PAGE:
Netflix pulls ‘Punisher’ panel from New York Comic Con after Vegas shooting


After Stephen Paddock killed 58 people and wounded 500 others using modified rifles from the window of a Mandalay Bay hotel suite, America has spent the week grappling with when it’s appropriate to have a nationwide conversation on gun control and mental health. But one conversation the U.S. definitely won’t be having is a Comic Con panel about Netflix’s The Punisher series: Netflix and Marvel released a joint statement on Wednesday saying they had decided to pull the Oct. 7 panel from the calendar.

“We are stunned and saddened by this week’s senseless act in Las Vegas,” reads a joint statement by Netflix and Marvel. “After careful consideration, Netflix and Marvel have decided it wouldn’t be appropriate for Marvel’s The Punisher to participate in New York Comic-Con.” Convention runners agreed with the network’s decision, saying NYCC “wholeheartedly supports Netflix & Marvel’s decision.”

Though Paddock’s motivation for Sunday night’s shooting has not been established, The Punisher centers on a character hellbent on revenge who mercilessly shoots anyone who has crossed his family.

As Deadline notesPunisher isn’t the first project forced to rearrange its publicity or release dates so as to not appear insensitive to a national tragedy. USA’s Shooter, scheduled to premiere July 19, 2016, slid its debut to mid-November after a sniper killed five police officers in Dallas. The Wachowskis’ V for Vendetta had its premiere bumped twice after bombings in the London Underground—not unlike those in a climactic scene of the same movie—killed 52 people. And dozens of movies and shows were canceled, postponed, or edited after the 9/11 terrorist attacks.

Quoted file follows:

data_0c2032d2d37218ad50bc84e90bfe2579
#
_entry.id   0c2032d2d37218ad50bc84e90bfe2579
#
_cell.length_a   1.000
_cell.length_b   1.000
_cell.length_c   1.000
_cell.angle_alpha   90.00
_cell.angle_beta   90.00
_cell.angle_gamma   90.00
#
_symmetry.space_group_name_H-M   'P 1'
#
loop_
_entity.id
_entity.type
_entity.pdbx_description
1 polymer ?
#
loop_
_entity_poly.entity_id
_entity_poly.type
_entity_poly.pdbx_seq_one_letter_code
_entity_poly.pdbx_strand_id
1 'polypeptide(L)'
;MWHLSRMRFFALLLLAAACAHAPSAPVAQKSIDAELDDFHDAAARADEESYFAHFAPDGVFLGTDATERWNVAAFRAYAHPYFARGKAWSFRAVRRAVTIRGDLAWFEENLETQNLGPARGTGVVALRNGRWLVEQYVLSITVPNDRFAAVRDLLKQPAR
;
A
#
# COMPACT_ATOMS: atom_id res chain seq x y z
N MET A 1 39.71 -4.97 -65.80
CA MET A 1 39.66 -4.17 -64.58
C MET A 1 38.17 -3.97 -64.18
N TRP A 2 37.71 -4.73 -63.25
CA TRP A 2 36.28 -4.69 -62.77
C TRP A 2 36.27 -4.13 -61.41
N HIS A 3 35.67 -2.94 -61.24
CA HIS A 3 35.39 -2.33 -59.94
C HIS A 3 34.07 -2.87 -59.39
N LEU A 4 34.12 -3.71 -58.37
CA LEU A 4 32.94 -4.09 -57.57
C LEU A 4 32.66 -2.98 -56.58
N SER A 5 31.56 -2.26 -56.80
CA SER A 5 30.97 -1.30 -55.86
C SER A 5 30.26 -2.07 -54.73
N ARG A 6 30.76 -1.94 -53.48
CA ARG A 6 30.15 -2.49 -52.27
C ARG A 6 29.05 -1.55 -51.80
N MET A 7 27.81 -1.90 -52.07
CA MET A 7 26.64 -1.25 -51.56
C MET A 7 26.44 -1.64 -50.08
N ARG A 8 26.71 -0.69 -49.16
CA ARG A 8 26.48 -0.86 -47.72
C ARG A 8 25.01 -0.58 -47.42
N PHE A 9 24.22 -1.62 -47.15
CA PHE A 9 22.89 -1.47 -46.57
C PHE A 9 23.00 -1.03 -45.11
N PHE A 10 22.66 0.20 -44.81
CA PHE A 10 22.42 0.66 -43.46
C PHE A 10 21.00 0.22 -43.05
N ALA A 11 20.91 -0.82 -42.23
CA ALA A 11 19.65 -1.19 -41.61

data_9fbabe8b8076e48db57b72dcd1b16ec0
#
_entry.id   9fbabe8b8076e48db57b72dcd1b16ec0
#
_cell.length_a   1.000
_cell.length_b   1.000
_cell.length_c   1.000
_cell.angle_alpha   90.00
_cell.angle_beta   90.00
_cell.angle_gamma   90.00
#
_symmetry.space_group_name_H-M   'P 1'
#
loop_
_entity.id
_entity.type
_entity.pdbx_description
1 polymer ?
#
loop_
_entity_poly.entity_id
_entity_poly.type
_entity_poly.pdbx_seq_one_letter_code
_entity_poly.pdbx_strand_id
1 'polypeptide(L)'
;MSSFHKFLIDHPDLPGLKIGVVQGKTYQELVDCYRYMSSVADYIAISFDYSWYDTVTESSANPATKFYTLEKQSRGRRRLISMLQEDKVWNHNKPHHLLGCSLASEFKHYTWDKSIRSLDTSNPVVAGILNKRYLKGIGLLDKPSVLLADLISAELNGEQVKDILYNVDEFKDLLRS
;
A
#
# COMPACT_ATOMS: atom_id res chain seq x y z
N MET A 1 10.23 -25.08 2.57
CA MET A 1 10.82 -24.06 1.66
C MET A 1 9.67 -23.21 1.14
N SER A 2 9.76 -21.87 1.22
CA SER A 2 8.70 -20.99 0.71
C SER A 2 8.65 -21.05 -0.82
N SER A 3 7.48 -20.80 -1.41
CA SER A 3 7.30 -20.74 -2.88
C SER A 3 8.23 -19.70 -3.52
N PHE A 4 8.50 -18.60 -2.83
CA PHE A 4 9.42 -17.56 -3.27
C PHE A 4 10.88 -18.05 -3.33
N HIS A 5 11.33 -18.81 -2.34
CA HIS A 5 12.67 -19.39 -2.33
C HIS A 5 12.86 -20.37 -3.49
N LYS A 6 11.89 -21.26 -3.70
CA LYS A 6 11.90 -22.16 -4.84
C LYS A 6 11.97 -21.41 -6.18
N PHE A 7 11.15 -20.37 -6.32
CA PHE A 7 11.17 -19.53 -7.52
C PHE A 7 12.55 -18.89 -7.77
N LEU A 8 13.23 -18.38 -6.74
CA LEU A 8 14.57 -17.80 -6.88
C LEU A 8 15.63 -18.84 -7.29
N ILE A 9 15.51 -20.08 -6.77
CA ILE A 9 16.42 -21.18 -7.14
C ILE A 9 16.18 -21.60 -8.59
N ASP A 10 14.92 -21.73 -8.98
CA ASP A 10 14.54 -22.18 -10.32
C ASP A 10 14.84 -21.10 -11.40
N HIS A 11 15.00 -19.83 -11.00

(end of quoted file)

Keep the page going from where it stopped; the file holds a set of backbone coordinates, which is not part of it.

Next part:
No firm release date has been announced for Punisher.

H/T Deadline

Monica Riese

Monica Riese

Monica Riese now serves as the Daily Dot’s director of production, having previously been the publication’s entertainment editor and assistant managing editor. She is based in Austin, Texas, and formerly contributed to the Austin Chronicle, where her breaking news work was recognized by the Association of Alternative Newsweeklies.